nan festivities, have been notified to
prevent the waving of flags and throw
ing of flowers, as it is thought such
demonstrations are likely to frighten the
emperor's horse and endanger his re
cently injured knee.
London, August 31.—Spurgeon has
had another relapse.
Natural History of the Criminal.
Of late years there has sprung up a
new science, which seeks to investigate
the natural history of the criminal. It
regards the criminal aa a variety of the
human species which has degenerated
physically and morally. The most emi
nent living authority on this subject
thus describes the two great criminal
classes: "The murderer," he says, "has
a cold, concentrated look; the nose is
often aquiline or hooked, always large;
the ears are long; the jaws powerful;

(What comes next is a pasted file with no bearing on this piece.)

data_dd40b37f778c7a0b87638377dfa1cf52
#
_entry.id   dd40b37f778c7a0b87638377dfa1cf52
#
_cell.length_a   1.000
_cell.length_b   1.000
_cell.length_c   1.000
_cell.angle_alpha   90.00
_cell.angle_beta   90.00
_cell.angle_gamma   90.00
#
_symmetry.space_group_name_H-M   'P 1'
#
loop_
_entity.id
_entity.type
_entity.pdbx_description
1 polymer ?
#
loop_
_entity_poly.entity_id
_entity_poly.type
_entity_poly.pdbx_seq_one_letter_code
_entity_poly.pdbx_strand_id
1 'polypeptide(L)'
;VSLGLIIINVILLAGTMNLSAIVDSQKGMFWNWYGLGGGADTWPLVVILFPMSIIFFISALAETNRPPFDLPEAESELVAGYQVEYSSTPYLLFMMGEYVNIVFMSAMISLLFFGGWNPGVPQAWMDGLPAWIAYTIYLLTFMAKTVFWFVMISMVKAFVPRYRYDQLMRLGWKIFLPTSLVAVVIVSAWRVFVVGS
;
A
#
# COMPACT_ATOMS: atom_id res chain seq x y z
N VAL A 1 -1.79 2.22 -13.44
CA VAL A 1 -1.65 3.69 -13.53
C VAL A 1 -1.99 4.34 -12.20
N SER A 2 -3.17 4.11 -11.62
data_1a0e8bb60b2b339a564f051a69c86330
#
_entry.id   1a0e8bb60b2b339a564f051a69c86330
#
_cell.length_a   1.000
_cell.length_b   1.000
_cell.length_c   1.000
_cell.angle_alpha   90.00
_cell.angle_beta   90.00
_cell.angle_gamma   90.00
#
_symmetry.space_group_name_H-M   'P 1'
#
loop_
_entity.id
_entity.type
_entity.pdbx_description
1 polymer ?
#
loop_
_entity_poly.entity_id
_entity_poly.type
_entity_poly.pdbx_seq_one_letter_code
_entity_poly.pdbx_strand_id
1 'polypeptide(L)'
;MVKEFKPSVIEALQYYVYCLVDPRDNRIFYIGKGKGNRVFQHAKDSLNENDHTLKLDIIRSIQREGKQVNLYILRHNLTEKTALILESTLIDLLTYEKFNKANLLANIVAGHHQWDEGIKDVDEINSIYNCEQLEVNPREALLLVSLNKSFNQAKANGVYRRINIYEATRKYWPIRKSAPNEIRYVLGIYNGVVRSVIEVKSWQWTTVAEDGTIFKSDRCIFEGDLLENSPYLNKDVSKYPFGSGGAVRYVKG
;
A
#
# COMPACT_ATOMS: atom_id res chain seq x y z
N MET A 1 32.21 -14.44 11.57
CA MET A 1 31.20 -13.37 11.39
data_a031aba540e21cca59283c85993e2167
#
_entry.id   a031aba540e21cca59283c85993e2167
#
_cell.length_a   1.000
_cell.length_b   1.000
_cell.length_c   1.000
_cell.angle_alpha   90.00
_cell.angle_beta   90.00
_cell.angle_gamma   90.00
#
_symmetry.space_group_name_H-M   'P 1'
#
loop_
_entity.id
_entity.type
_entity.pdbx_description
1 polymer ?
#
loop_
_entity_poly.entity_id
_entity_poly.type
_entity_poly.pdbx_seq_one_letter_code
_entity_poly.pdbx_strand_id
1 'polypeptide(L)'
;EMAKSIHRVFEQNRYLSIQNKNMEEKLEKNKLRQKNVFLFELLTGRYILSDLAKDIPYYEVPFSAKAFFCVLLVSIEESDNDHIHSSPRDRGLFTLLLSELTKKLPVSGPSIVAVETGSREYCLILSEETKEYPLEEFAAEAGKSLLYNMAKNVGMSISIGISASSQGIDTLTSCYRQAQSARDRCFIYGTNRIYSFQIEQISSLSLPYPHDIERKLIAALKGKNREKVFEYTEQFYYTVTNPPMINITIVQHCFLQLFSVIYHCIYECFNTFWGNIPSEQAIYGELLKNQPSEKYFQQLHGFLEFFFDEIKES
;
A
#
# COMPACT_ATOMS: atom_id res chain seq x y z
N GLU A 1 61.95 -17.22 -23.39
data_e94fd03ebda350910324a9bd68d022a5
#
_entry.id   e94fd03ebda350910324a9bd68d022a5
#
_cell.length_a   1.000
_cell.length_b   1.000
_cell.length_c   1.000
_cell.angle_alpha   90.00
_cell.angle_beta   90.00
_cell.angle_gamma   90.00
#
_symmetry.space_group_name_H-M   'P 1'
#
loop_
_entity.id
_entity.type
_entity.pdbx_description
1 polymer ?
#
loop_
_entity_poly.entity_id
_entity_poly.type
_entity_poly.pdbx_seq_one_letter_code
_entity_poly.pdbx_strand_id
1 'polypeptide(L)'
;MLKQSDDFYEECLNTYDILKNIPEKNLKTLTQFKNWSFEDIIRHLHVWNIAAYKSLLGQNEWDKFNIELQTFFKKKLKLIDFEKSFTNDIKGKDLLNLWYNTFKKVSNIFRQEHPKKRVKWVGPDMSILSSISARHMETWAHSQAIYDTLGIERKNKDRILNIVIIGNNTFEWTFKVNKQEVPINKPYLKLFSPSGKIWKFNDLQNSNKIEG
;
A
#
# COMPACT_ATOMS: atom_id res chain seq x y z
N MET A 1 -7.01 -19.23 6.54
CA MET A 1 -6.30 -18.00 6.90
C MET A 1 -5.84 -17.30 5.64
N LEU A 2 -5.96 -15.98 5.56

the cheek bones widely separated; the
hair is crisp and abundant; the canine
teeth well developed and the lips thin;
often the eye appears bloodshot, and a
nervous contraction on one side of the
face uncovers the canine teeth, producing
a sardonic effect."
The thief, he asserts, has less brain ca
pacity than the assassin; he has remark
able mobility of countenance; the eye is
small and restless; the eyebrows thick;
the nose flat and the forehead low and
retreating. Another writer on the same
topic declares that one visiting a prison
can, by the aid of these outline descrip
tions, distinguish those condemned for
murder from those convicted of theft.—
Today and tomorrow our store will remain closed, in
order to prepare for our
We will positively CLOSE, QUIT, GIVE UP busi-
Iness October 31st, '91, as the goods must be sold.
We will sell regardless of cost. Later on we will
quote prices and give you further evidence that we
mean business by printing a receipt for $1000, which
we will deposit with a prominent bank as a guarantee
of good faith to the public, the money to be donated
to the LOS ANGELES COUNCIL OF LABOR if
we do not keep our word.
WATCH US FOR BARGAINS! ;
Golden Eagle Clothing Co. j
Cor. Main and Requena Sts., J
l.' NO Elt V. 8. H OTIC I, *